On Sunday I turn 26 years old.
I’m having a party with my friends on Saturday night, and I expect it to look something like this:
Actually, it will probably look something more like this:
I think I’ve said before how birthdays are probably some of the most anticlimactic events known to mankind. And that is not to say that most birthdays are bad, in fact, I remember my birthday last year being a giant success.
But what I mean is that it is an extremely rare event where we actually throw our own parties. In fact I can say that is an annual event, since, well, we only have one birthday per year.
Everyone’s primary thought when they’re throwing their own party is, “Please God, don’t let this be terrible.” Nobody wants to be the one who has six people show up to their party. That’s embarrassing and pitiful.
That being said, as much as everyone imagines the worst-case scenario, they also imagine the best-case scenario. In their head, they envision every single person they invited showing up, everyone laughing and drinking and having fun all night, and the evening concluding with the attendees lifting you up and down on a chair like you’re at a Bar Miztvah. It’s the American dream.
Inevitably, those best-case expectations are never going to happen. It’s impossible. You can still have a great party, but it will never happen that one special way you see it in your head. And thus, that is what makes it anticlimactic.
I personally enjoy the anticipation that exists leading up to birthdays. Not only does that possibility of the best-case birthday still exist, but, because of Facebook, you have an entire birthday event page to track and play around with for weeks leading up to it.
Creating a Facebook birthday event is probably the best part of your birthday. You get to handpick your own location, decipher your own guest list, make some funny jokes, create a humorous guest picture, and then you sit back and watch who your real friends are.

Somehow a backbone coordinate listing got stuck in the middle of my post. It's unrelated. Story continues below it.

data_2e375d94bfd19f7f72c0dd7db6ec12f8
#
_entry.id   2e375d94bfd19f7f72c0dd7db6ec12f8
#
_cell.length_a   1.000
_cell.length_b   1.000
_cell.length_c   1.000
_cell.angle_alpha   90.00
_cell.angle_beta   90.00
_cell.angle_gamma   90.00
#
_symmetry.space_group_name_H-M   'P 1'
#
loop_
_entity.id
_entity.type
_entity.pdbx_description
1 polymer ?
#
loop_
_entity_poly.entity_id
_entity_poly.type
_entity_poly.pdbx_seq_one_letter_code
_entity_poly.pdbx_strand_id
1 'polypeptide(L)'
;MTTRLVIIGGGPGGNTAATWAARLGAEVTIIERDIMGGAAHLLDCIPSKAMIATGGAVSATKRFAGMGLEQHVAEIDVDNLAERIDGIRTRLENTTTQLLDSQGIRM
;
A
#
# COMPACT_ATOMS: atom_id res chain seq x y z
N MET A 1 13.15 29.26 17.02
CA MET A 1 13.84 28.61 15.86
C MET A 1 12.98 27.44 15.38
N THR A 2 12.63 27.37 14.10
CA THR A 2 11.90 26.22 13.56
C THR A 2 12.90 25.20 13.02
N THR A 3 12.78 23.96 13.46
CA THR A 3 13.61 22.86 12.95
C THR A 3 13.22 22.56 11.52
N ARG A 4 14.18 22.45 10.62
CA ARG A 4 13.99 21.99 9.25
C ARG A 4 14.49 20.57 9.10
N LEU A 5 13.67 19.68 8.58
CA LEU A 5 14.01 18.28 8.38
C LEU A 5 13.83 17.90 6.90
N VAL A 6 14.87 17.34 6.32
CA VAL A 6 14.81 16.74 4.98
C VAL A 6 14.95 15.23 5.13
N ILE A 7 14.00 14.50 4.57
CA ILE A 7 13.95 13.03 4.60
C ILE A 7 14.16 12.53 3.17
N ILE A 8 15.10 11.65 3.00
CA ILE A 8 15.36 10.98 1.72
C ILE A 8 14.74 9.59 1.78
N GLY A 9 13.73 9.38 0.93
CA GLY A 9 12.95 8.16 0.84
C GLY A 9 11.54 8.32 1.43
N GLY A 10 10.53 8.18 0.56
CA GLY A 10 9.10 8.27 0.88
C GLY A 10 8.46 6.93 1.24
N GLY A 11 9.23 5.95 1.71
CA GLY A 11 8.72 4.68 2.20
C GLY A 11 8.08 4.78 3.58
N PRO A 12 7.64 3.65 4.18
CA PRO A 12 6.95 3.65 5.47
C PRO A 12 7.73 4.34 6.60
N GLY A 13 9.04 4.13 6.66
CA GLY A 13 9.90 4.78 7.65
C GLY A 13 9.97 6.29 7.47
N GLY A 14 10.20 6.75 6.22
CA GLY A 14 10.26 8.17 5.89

Another inevitability is that there are going to be those people who never RSVP, don’t contact you in any way, shape or form, and the majority of whom fail to make it. It happens. You can’t take it personally. It’s obviously an indication that these people aren’t your “best friends,” but at the very least it ensures that they will wish you a happy birthday on your Facebook wall.
But anyway, who cares about all of that. It’s political Facebook bullshit.
Let me talk about the age 26. I really can’t think of a less significant age to turn than 26. It honestly feels and sounds no different from 25. You’re still right in the mid-20s, and telling people that you are 26 doesn’t really feel old. Turning 27 will be a whole different story, but I’ve got a whole year to worry about that.
No legal ramifications come with 26 either. Although I’ve heard that apparently at the age of 26 you are able to rent a car for cheaper. WOO-HOO! PARTY IN THE RENTAL CAR BITCHES.
The one thing that does come with a birthday though, is that you can tick another year off your life expectancy. I don’t mean to say that in a morbid way. What I mean is that most people have an internal — maybe even a subconscious — checklist of where they want to be at certain ages. There also comes a time in your life, where, if you’re not on the verge of becoming successful, then you probably never will. The age of 26 probably isn’t there yet, but it’s not exactly extremely far away.
One way to judge how old you are is to compare yourself to superstar athletes. For example, if I was a Major League baseball player who just turned 26, I would be just entering the top-athletic prime peak of my career. So that’s good.
And yet, if I was an NFL running back, I’d probably be over-the-hill already at age 26. So that’s bad.
And if I was a professional curler, I’d probably have to take a step back and ask myself what the fuck am I doing with my life that I decided to become a professional curler, no matter what age I am.
However, far and away the biggest piece of significance that will come with my changing age is that I have to input a different number into the treadmill when I do cardio at the gym. Now that is going to feel weird. I honestly can’t think of any other reason why I’d feel differently between now and next week, other than that. (SHAMELESS GYM PLUG.)
By the way, I’m usually not one to talk about myself, but since I blog year-round, I didn’t want to confuse my readers into thinking that I don’t have a birthday. Because I know how concernedyou’d all become. And since this will likely be my last entry prior to the big day, I felt obligated to discuss it.
And now I’m just ending this awkwardly.
So I’ll just wish myself a happy birthday, and, stop typing… right now. Now. Now. One more. Now.
Oh and rest in peace, Roger Ebert. May you be forever looking down upon us, eternally giving two thumbs up in approval.